How does an air conditioner work? A thermodynamics textbook discusses this topic in a fairly abstract way (notes):
A refrigerator or heat pump is a device which, with work input, moves thermal energy from cold regions to hot regions. Without the work input, this could not be achieved, as it would violate Clausius' statement of the Second Law of Thermodynamics.
The Second Law:
Heat cannot, of itself, pass from a colder to a hotter body.
It is impossible for any system to operate in a thermodynamic cycle and deliver a net amount of work to its surroundings while receiving an energy transfer by heat from a single thermal reservoir.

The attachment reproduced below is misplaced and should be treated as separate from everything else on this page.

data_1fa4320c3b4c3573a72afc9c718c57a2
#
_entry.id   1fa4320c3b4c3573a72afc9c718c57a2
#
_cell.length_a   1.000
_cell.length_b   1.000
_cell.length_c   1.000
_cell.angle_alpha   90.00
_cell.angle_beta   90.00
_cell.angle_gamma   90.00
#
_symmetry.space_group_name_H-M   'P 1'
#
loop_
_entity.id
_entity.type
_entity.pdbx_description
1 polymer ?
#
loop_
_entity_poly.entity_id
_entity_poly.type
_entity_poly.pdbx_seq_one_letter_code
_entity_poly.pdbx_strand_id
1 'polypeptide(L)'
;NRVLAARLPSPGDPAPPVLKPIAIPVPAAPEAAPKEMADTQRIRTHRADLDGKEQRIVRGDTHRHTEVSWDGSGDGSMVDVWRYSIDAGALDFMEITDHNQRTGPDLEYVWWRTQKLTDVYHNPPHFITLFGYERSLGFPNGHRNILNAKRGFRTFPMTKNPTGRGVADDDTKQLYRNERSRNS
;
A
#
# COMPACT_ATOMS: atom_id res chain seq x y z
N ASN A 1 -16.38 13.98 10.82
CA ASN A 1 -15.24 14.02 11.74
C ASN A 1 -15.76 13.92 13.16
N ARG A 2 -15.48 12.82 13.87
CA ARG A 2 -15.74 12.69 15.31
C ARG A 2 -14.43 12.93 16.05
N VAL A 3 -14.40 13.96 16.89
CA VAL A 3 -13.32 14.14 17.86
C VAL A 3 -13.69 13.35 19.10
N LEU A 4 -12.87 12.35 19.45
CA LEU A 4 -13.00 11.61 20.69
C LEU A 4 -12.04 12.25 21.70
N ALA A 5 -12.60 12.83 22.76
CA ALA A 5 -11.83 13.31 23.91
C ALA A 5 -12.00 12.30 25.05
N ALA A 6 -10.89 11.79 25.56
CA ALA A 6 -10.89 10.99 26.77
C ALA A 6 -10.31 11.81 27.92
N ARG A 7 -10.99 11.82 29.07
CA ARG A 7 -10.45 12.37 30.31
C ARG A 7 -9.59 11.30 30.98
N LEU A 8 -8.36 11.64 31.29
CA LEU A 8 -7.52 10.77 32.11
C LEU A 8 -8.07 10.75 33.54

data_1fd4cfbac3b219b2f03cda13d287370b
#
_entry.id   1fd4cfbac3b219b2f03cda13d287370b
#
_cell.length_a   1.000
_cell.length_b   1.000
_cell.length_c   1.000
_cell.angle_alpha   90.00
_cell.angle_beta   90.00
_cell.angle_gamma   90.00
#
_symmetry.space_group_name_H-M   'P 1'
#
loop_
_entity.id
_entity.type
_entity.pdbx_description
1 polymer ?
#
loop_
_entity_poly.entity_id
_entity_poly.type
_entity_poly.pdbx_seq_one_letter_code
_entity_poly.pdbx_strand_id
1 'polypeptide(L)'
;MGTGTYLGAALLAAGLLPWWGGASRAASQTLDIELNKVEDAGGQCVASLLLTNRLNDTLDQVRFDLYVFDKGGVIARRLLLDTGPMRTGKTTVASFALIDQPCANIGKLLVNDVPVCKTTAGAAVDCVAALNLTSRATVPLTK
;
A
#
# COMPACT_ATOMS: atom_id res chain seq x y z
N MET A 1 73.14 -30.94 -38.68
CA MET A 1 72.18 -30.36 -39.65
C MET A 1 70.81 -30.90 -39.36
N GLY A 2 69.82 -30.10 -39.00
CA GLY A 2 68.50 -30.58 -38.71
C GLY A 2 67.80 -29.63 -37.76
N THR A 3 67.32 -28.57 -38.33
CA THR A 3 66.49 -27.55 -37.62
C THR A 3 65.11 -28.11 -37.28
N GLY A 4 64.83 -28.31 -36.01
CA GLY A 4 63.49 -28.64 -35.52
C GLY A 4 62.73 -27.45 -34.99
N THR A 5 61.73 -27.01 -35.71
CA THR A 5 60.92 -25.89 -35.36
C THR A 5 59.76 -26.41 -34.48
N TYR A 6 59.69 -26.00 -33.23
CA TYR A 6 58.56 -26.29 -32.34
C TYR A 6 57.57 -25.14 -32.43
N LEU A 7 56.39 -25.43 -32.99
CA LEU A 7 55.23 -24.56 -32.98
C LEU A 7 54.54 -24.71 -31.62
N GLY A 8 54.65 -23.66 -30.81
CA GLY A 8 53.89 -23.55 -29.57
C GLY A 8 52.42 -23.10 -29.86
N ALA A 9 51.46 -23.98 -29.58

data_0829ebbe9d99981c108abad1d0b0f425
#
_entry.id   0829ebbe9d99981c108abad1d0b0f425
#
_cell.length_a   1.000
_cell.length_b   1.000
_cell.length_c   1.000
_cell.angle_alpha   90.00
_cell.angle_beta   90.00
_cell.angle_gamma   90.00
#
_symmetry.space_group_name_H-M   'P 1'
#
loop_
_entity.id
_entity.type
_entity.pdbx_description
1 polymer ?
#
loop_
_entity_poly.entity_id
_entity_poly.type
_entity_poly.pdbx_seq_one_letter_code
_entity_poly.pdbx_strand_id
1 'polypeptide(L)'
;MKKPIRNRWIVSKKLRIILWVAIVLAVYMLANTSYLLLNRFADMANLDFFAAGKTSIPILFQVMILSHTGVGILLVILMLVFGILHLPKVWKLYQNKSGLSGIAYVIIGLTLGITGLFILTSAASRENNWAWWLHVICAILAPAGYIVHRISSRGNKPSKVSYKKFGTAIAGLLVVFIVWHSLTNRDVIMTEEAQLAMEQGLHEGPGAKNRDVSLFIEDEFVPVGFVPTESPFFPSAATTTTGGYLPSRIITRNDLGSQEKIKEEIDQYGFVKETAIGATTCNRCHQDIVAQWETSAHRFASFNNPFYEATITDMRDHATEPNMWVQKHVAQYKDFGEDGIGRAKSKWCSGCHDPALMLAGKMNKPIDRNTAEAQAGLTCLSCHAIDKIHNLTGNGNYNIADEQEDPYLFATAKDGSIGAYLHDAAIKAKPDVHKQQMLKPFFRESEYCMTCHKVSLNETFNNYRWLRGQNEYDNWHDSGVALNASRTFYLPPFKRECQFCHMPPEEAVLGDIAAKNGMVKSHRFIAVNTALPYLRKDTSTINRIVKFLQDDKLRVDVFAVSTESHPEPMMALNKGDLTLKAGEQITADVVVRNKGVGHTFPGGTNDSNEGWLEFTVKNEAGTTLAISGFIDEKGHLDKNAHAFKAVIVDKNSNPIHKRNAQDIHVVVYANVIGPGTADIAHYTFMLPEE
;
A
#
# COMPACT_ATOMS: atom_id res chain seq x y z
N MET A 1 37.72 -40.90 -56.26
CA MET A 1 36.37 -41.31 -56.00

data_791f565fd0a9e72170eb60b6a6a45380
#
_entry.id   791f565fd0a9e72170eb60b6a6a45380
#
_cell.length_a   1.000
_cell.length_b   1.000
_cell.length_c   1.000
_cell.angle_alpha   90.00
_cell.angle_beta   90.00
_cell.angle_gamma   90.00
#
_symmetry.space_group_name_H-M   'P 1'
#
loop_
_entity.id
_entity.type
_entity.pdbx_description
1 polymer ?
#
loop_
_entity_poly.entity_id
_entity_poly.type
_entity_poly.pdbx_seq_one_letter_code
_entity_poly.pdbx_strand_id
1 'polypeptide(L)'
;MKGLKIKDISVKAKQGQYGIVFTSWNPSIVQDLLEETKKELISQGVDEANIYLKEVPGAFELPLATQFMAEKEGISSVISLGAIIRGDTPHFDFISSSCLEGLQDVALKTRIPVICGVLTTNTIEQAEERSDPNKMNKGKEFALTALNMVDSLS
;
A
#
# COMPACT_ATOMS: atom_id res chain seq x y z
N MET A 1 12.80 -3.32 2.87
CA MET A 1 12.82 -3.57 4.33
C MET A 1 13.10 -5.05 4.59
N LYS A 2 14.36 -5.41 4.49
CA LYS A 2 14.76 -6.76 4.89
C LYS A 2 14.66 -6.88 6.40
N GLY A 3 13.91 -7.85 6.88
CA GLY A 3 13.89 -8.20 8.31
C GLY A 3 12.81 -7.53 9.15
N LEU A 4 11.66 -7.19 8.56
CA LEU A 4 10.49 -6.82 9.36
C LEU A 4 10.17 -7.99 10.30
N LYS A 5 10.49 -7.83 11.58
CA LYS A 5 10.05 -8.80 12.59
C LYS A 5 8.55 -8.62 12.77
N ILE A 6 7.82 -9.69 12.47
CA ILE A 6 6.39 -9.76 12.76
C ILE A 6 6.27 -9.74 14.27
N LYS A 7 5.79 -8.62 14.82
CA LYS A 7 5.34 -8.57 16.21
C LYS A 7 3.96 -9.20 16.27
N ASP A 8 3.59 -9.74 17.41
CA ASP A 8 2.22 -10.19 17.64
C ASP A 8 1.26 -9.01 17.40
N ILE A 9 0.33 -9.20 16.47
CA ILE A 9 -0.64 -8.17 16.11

The notes don't really say how such a heat pump is implemented, just theoretical limits on the efficiency. So there's a separate question on how such a refrigeration cycle can be implemented. Wikipedia only gives one (possibly inaccurate) image:
This one is vapor compression refrigeration. I am asking how a typical household summer-time air conditioner works. There's an evaporator, a condenser, an expansion, and a compressor. Then I'd like to know a bit how those components function.